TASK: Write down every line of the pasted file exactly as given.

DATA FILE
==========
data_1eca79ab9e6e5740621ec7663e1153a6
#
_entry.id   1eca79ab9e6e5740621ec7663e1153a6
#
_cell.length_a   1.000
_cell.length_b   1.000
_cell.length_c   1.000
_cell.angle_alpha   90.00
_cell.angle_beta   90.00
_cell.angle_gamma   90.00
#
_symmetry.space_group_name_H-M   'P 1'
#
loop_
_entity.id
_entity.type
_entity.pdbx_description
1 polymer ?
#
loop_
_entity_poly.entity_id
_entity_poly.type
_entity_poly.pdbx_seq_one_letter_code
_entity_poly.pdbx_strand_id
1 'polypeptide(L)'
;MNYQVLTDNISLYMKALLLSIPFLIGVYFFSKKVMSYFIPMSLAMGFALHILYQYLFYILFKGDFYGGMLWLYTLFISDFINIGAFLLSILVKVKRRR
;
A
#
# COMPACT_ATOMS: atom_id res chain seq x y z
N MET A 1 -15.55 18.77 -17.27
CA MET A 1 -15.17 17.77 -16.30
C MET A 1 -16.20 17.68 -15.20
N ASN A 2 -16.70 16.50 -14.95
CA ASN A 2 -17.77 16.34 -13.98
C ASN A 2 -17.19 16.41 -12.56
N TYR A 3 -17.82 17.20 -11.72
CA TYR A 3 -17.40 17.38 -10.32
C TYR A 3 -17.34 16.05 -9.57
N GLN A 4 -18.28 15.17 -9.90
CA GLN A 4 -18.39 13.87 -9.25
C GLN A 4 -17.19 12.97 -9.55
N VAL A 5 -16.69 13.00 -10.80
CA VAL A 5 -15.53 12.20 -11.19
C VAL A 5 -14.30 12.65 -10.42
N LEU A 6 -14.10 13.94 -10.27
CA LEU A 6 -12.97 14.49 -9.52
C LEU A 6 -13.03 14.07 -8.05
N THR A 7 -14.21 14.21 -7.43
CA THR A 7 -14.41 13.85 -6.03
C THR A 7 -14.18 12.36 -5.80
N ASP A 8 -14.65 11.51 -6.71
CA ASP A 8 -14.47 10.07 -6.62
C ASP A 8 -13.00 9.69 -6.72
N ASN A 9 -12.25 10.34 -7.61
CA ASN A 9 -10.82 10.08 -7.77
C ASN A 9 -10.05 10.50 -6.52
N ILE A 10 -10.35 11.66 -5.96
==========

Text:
data_1eca79ab9e6e5740621ec7663e1153a6
#
_entry.id   1eca79ab9e6e5740621ec7663e1153a6
#
_cell.length_a   1.000
_cell.length_b   1.000
_cell.length_c   1.000
_cell.angle_alpha   90.00
_cell.angle_beta   90.00
_cell.angle_gamma   90.00
#
_symmetry.space_group_name_H-M   'P 1'
#
loop_
_entity.id
_entity.type
_entity.pdbx_description
1 polymer ?
#
loop_
_entity_poly.entity_id
_entity_poly.type
_entity_poly.pdbx_seq_one_letter_code
_entity_poly.pdbx_strand_id
1 'polypeptide(L)'
;MNYQVLTDNISLYMKALLLSIPFLIGVYFFSKKVMSYFIPMSLAMGFALHILYQYLFYILFKGDFYGGMLWLYTLFISDFINIGAFLLSILVKVKRRR
;
A
#
# COMPACT_ATOMS: atom_id res chain seq x y z
N MET A 1 -15.55 18.77 -17.27
CA MET A 1 -15.17 17.77 -16.30
C MET A 1 -16.20 17.68 -15.20
N ASN A 2 -16.70 16.50 -14.95
CA ASN A 2 -17.77 16.34 -13.98
C ASN A 2 -17.19 16.41 -12.56
N TYR A 3 -17.82 17.20 -11.72
CA TYR A 3 -17.40 17.38 -10.32
C TYR A 3 -17.34 16.05 -9.57
N GLN A 4 -18.28 15.17 -9.90
CA GLN A 4 -18.39 13.87 -9.25
C GLN A 4 -17.19 12.97 -9.55
N VAL A 5 -16.69 13.00 -10.80
CA VAL A 5 -15.53 12.20 -11.19
C VAL A 5 -14.30 12.65 -10.42
N LEU A 6 -14.10 13.94 -10.27
CA LEU A 6 -12.97 14.49 -9.52
C LEU A 6 -13.03 14.07 -8.05
N THR A 7 -14.21 14.21 -7.43
CA THR A 7 -14.41 13.85 -6.03
C THR A 7 -14.18 12.36 -5.80
N ASP A 8 -14.65 11.51 -6.71
CA ASP A 8 -14.47 10.07 -6.62
C ASP A 8 -13.00 9.69 -6.72
N ASN A 9 -12.25 10.34 -7.61
CA ASN A 9 -10.82 10.08 -7.77
C ASN A 9 -10.05 10.50 -6.52
N ILE A 10 -10.35 11.66 -5.96